Nested arrangement of life: All species of plants and animals have a nested hierarchy; a hierarchy in which big groups of species whose members share a few traits are subdivided into small groups of species sharing more traits, and so on down to species, like black bears and grizzly bears, that share nearly all their traits.
The history of life forms a tree [like a family tree in genealogy books]. And it stands to reason that if the history of life forms a tree, with all species originating from a single trunk, then one can find a common origin of every pair of twigs (existing species) by tracing each twig back through its branches until they intersect at the branch they have in common. This node, as we’ve seen, is their common ancestor. And if life began with one species and split into millions of descendants species though a branching process, it follows that every pair of species shares a common ancestor sometime in the past.
Let’s examine one evolutionary [family] tree: vertebrates. Fish, amphibians, mammals, and reptiles all have a backbone—they are “vertebrates”—so they must have descended from a common ancestor that also had vertebrae. But within vertebrates, reptiles and mammals are united (and distinguished from fish and amphibians) by having an “amniotic egg”—the embryo is surrounded by a fluid-filled membrane called amnion. So reptiles and mammals must have had a more recent common ancestor that itself possessed such an egg. But this group also contains two subgroups, one with species that all have hair, are warm-blooded, and produce milk (mammals), and another with species that are cold-blooded, scaly, and produce watertight eggs (reptiles).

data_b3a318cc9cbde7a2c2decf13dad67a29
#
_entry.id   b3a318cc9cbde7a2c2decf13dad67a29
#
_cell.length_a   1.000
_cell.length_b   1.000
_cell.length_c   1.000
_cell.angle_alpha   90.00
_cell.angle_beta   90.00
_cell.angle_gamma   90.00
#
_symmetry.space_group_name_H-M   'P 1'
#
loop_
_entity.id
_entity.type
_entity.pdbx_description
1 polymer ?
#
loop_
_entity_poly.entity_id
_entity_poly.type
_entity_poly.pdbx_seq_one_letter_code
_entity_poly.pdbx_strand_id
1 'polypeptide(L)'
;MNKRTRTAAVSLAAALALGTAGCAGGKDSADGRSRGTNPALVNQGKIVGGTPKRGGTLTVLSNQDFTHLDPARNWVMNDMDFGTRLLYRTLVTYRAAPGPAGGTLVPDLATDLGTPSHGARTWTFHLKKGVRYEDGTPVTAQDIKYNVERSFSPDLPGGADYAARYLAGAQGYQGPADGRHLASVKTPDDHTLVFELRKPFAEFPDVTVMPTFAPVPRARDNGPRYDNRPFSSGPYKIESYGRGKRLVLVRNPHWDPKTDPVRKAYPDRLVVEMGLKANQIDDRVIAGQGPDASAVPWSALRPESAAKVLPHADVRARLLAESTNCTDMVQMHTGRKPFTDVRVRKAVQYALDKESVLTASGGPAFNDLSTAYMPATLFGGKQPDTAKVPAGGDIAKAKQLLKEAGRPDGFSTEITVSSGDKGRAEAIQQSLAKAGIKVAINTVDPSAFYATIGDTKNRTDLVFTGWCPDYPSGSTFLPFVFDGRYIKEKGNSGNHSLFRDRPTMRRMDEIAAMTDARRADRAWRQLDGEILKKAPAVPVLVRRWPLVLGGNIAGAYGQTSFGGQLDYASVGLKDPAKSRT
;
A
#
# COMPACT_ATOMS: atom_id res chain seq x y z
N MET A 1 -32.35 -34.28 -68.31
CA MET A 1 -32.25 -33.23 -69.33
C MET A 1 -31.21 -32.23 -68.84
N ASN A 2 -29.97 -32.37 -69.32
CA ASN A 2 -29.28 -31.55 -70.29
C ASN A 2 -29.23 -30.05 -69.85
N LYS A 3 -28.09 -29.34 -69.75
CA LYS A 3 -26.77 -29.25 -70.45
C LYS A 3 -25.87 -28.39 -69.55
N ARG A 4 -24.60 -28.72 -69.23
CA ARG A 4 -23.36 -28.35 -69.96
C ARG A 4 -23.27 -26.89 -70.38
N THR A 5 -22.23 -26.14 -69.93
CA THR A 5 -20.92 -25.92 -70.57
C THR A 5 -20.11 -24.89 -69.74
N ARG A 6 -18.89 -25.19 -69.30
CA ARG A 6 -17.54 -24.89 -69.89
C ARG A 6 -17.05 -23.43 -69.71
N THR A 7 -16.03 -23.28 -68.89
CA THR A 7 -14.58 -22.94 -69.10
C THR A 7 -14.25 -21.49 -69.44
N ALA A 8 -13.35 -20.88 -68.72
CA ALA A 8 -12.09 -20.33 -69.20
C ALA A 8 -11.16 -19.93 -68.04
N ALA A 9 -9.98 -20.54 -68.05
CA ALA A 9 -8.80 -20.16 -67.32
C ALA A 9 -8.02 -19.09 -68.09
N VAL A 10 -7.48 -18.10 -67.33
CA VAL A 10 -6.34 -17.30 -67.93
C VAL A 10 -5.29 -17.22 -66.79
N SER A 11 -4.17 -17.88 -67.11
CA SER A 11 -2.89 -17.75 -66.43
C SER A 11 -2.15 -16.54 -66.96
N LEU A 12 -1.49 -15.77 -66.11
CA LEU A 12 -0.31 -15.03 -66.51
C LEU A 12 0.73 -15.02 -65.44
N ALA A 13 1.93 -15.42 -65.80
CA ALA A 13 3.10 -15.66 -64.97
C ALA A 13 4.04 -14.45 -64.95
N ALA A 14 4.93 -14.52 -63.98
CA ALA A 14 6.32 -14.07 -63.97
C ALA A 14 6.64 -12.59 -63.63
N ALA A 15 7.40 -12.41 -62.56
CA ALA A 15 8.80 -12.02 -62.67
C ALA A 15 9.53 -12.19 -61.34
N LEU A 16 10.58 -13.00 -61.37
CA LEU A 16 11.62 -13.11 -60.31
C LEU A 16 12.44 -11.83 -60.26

The nested arrangement of life was recognized long before Darwin. Starting with the Swedish botanist Carl Linnaeus in 1735, biologists began classifying animals and plants, discovering that they consistently fell into what was called a “natural” classification. Strikingly, different biologists came up with nearly identical groupings. This means that these groupings are not subjective artifacts of a human need to classify, but tell us something real and fundamental about nature But nobody knew what that something was until Darwin came along and showed that the nested arrangement of life is precisely what evolution predicts. Creatures with recent common ancestors share many traits, while those whose common ancestors lay in the distant past are more dissimilar. The “natural” classification is itself strong evidence for evolution.
How does this disprove Creationism? Answer: Because we don’t see a nested arrangement if we’re trying to arrange objects that haven’t arisen by an evolutionary process of splitting and descent. If Creationism were true we should not see this hierarchical pattern. If Creationism were true, sorting and classifying animals and plants, would be like sorting and classifying matchbooks. Each person sorting and classifying matchbooks uses his or her own sorting system. Some would use size, others would use color, etc.. There is no standard sorting system for classifying matchbooks that all collectors would agree on. This is because rather than evolving, so that each matchbook gives rise to another that is only slightly different, each design was created from scratch by human whim.
Matchbooks resemble the kinds of creatures expected under a creation explanation of life. In such a system, organisms would not have common ancestry, but would simply result from an instantaneous creation of forms designed de novo to fit their environments. Under this scenario, we wouldn’t expect to see species falling into a nested hierarchy of forms that is recognized by all biologists.
—excerpts from Why Evolution is True, chapter 1, by Jerry Coyne, professor of Evolution, University of Chicago
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